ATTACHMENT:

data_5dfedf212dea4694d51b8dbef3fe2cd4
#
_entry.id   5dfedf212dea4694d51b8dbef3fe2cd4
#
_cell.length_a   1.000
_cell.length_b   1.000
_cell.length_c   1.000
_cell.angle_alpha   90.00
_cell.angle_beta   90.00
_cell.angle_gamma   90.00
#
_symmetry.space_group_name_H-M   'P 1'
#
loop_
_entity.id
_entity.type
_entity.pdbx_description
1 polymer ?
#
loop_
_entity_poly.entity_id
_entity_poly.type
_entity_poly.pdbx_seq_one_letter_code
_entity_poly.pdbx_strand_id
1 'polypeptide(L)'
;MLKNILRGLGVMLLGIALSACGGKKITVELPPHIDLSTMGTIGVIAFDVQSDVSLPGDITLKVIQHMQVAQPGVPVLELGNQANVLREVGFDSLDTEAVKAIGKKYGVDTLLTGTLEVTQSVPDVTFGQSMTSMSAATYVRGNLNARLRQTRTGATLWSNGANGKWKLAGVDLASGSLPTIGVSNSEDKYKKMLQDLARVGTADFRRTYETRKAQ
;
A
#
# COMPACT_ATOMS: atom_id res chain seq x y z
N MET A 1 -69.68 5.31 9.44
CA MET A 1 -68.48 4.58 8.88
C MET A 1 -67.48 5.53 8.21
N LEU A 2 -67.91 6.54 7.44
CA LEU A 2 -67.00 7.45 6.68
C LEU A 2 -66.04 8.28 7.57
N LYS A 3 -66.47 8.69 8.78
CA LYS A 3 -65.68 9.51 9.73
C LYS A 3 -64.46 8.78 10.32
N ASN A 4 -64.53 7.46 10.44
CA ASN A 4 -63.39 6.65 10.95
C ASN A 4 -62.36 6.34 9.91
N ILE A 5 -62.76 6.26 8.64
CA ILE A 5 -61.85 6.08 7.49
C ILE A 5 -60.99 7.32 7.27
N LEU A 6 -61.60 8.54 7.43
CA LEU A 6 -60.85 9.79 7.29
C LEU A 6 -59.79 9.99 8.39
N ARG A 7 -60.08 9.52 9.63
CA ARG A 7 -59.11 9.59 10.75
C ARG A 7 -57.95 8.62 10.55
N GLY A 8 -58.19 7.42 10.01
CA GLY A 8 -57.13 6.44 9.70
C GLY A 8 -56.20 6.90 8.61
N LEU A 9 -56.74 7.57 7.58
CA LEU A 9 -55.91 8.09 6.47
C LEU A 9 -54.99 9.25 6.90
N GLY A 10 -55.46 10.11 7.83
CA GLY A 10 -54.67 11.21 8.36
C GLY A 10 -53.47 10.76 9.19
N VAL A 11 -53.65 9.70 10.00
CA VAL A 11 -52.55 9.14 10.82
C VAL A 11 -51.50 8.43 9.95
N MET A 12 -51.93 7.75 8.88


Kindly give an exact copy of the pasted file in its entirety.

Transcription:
data_5dfedf212dea4694d51b8dbef3fe2cd4
#
_entry.id   5dfedf212dea4694d51b8dbef3fe2cd4
#
_cell.length_a   1.000
_cell.length_b   1.000
_cell.length_c   1.000
_cell.angle_alpha   90.00
_cell.angle_beta   90.00
_cell.angle_gamma   90.00
#
_symmetry.space_group_name_H-M   'P 1'
#
loop_
_entity.id
_entity.type
_entity.pdbx_description
1 polymer ?
#
loop_
_entity_poly.entity_id
_entity_poly.type
_entity_poly.pdbx_seq_one_letter_code
_entity_poly.pdbx_strand_id
1 'polypeptide(L)'
;MLKNILRGLGVMLLGIALSACGGKKITVELPPHIDLSTMGTIGVIAFDVQSDVSLPGDITLKVIQHMQVAQPGVPVLELGNQANVLREVGFDSLDTEAVKAIGKKYGVDTLLTGTLEVTQSVPDVTFGQSMTSMSAATYVRGNLNARLRQTRTGATLWSNGANGKWKLAGVDLASGSLPTIGVSNSEDKYKKMLQDLARVGTADFRRTYETRKAQ
;
A
#
# COMPACT_ATOMS: atom_id res chain seq x y z
N MET A 1 -69.68 5.31 9.44
CA MET A 1 -68.48 4.58 8.88
C MET A 1 -67.48 5.53 8.21
N LEU A 2 -67.91 6.54 7.44
CA LEU A 2 -67.00 7.45 6.68
C LEU A 2 -66.04 8.28 7.57
N LYS A 3 -66.47 8.69 8.78
CA LYS A 3 -65.68 9.51 9.73
C LYS A 3 -64.46 8.78 10.32
N ASN A 4 -64.53 7.46 10.44
CA ASN A 4 -63.39 6.65 10.95
C ASN A 4 -62.36 6.34 9.91
N ILE A 5 -62.76 6.26 8.64
CA ILE A 5 -61.85 6.08 7.49
C ILE A 5 -60.99 7.32 7.27
N LEU A 6 -61.60 8.54 7.43
CA LEU A 6 -60.85 9.79 7.29
C LEU A 6 -59.79 9.99 8.39
N ARG A 7 -60.08 9.52 9.63
CA ARG A 7 -59.11 9.59 10.75
C ARG A 7 -57.95 8.62 10.55
N GLY A 8 -58.19 7.42 10.01
CA GLY A 8 -57.13 6.44 9.70
C GLY A 8 -56.20 6.90 8.61
N LEU A 9 -56.74 7.57 7.58
CA LEU A 9 -55.91 8.09 6.47
C LEU A 9 -54.99 9.25 6.90
N GLY A 10 -55.46 10.11 7.83
CA GLY A 10 -54.67 11.21 8.36
C GLY A 10 -53.47 10.76 9.19
N VAL A 11 -53.65 9.70 10.00
CA VAL A 11 -52.55 9.14 10.82
C VAL A 11 -51.50 8.43 9.95
N MET A 12 -51.93 7.75 8.88